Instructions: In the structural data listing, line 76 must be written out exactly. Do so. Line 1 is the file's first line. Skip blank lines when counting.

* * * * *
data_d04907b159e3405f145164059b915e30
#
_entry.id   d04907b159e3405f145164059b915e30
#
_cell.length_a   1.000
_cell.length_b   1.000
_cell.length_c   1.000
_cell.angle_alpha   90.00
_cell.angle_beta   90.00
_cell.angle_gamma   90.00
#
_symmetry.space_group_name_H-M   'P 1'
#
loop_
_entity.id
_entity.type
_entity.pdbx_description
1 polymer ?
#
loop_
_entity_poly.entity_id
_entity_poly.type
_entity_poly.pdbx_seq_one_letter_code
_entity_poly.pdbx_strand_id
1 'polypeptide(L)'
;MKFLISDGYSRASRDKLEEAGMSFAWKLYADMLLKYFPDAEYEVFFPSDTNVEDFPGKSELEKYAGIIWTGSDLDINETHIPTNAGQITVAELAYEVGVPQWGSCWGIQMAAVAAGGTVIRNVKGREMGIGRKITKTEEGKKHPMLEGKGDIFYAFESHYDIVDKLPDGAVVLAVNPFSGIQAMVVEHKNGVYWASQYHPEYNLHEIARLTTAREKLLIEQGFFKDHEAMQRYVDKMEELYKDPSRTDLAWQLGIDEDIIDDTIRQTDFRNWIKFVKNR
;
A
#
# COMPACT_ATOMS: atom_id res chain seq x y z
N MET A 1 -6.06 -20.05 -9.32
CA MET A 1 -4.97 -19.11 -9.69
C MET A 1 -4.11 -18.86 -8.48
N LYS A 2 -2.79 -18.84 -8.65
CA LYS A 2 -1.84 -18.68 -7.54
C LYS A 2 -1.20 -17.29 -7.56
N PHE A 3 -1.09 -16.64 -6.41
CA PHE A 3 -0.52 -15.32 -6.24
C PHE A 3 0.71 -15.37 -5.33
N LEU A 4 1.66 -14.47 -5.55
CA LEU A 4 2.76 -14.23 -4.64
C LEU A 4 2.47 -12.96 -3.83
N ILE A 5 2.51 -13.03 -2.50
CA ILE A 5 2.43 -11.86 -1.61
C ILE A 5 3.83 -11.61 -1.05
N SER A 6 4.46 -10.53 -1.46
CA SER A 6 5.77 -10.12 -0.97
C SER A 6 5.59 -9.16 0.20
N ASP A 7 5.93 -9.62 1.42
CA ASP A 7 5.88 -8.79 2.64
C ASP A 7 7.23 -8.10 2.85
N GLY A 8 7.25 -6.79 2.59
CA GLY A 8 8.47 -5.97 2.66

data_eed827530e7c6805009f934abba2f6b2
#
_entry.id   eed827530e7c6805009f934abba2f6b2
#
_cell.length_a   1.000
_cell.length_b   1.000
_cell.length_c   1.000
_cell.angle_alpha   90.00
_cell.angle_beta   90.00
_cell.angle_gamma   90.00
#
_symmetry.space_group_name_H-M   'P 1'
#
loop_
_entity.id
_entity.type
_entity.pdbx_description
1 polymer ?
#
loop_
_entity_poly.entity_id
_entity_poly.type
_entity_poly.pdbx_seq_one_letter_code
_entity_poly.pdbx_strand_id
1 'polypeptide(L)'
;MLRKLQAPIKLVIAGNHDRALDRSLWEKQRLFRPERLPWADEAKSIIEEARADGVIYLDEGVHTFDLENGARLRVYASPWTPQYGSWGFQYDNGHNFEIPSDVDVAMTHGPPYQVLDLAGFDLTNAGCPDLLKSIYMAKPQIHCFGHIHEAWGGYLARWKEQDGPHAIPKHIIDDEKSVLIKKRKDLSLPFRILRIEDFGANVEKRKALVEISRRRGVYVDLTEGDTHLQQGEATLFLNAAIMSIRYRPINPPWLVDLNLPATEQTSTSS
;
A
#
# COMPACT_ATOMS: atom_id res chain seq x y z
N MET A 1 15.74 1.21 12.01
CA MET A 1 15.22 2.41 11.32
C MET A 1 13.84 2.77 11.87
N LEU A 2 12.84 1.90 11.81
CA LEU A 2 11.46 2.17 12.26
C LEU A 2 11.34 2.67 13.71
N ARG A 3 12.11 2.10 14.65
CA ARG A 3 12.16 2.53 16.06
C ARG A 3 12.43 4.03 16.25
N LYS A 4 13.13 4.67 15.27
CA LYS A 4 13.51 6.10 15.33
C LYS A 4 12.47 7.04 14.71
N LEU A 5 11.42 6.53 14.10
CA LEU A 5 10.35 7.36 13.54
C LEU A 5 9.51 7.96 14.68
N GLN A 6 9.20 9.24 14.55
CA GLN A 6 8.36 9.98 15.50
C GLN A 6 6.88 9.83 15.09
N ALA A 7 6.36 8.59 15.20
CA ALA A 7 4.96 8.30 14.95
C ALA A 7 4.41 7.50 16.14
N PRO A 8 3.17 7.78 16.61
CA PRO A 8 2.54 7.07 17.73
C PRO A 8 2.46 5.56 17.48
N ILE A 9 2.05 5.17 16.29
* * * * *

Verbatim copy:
_entity_poly.pdbx_seq_one_letter_code